A downed tree in Portland, OR on Jan. 13, 2024.Jenny Kane/AP

Upon snowfall in January, Nashville residents found the rare phenomenon almost enjoyable. A local musician shared a video, singing in the snow, along with the caption “I thought when we moved South we did not have to worry about snow…too hot to be cold!” However, the cheerful mood in Music City disappeared as the situation turned dangerous and incidents started to occur. Subsequently, power failed as equipment faltered in the cold.

The struggles faced by Nashville residents were not unique. The prolonged winter storm led to power outages for over 750,000 Americans. Clean water was unattainable in over 75 localities across both states, including Springfield, Oregon, where more than 60,000 inhabitants were compelled to purify their water for four days post pipe bursts and water infrastructure damage caused by the storm. Even as roadways have opened, the refreezing of water on streets and unforeseen calamities like cave-ins continue to make travel perilous.

Reportedly, over 70 Americans have succumbed. A majority of those fatalities are indicative of structural inadequacies—collisions on icy roads, hypothermia due to heat and power shortage, and tree-related harm—all of which could have been alleviated with improved infrastructure and urban planning.

Experts have promptly highlighted the contribution of climate change to the severity of the storm. Owing to a disturbed polar vortex, exacerbated by global warming, the polar jet stream is more inclined to bring extreme cold to specific regions. Ironically, climate scientist Jennifer Francis mentioned to the Associated Press, “When the Arctic is off-the-charts warm (like now), we’re more likely to see frigid cold invade places like Texas that are ill-equipped to deal with it.”

Some states, such as Oregon and Tennessee, are also unprepared for such scenarios, and they are witnessing the consequences. While eastern parts of Oregon have historically encountered regular snowfall in the double digits, the Willamette Valley (where most of Oregon’s damage was sustained) typically experiences, like Tennessee, five inches of snowfall annually. The average temperature in both locales never descends below freezing.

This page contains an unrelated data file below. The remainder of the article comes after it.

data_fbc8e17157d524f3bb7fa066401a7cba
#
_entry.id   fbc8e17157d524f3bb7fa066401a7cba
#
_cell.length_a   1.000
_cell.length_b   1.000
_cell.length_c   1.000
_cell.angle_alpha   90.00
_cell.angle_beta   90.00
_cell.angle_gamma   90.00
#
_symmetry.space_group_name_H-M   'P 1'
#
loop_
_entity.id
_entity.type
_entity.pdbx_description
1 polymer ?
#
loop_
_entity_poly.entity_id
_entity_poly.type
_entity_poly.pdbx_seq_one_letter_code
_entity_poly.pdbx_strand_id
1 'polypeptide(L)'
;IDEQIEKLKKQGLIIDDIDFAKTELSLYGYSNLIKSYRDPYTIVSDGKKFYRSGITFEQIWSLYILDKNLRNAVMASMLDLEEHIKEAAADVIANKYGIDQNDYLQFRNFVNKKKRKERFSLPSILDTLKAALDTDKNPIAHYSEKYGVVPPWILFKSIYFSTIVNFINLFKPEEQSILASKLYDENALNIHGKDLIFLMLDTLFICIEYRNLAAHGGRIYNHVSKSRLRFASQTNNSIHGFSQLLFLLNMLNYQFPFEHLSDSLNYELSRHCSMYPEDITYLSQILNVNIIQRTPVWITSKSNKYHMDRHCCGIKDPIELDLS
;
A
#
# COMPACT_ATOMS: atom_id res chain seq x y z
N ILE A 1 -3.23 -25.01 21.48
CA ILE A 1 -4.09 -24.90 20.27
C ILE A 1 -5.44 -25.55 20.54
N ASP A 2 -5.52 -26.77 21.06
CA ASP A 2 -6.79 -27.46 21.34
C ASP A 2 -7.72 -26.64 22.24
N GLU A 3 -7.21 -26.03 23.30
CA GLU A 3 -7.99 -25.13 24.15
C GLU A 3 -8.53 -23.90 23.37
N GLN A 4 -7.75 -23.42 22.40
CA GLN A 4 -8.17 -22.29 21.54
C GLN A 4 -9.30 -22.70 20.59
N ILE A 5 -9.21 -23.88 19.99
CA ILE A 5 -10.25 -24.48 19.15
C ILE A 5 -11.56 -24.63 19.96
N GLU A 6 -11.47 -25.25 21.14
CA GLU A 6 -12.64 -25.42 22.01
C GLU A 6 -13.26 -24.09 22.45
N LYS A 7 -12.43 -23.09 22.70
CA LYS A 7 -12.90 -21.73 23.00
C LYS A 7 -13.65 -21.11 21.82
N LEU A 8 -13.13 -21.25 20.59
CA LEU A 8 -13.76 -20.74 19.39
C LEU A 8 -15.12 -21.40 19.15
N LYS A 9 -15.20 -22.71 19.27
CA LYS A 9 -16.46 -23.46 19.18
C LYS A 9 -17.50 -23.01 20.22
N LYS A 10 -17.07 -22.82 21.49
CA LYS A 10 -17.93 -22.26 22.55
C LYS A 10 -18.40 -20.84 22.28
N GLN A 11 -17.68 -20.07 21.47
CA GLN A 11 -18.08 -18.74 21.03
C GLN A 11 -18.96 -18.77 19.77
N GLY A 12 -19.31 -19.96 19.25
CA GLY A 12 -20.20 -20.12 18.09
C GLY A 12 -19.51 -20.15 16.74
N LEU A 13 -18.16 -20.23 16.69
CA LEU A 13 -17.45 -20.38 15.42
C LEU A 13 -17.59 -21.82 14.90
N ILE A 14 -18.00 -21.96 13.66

The lack of snow infrastructure in states accustomed to limited snow occurrences is unsurprising, as per Josh Bruce, associate director for applied research at the University of Oregon’s School of Planning. “We’re not going to have lots of snowplows and de-icers, because we don’t see these events particularly often,” he stated.

However, the issue extends beyond two underprepared states. The overall US infrastructure has consistently been insufficient for regular use, let alone the exacerbation caused by the climate crisis. Similar shortcomings have been observed conversely: Stateslike Massachusetts, renowned for its snow strength, encounter escalating wildfire danger—a threat Oregon has long been ready for.

“Nationally, when it comes to vital infrastructure specifically, the US doesn’t rate particularly well,” Bruce states, referencing years of public works and engineering evaluations. Joseph Schofer, emeritus professor of civil and environmental engineering at Northwestern University and the host of The Infrastructure Show, a podcast, concurs that our infrastructure is “in need of an update.” He indicated that infrastructure is designed for a “certain range” of stress and demand. “When conditions surpass that range, we are unprepared,” Schoefer explains. “Now, the threats have changed and they are much greater.”

Schoefer mentions that the lack of readiness was a deliberate choice. “We didn’t plan for that. We didn’t anticipate it. Should we have anticipated it? Historical evidence did not suggest it, but the trend line did.”

Bruce urged me to look beyond the current storm cycle to the systems behind it. “In this event, electricity was a major concern,” Bruce said. “Many people experienced power loss, and if their only reliance was on electricity, things would slow down and come to a halt.” The snowstorm demonstrated that Oregon could have enhanced canopy management, which would have lessened power outages.

It also revealed that the power grid lacked sufficient backups when its lines were damaged, a scenario that could occur in various disasters—including those more common to the region. In 2022, Oregon’s legislature passed a bill investing $220 million in fire preparedness, but the strategies concentrated on wildfire-specific responses such as risk mapping and prescribed burns. “Everybody will focus on the winter storm and overlook the context: how does this event fit in with the wildfires that we had in 2020? How do we consider the possibility of future flooding?” Bruce poses.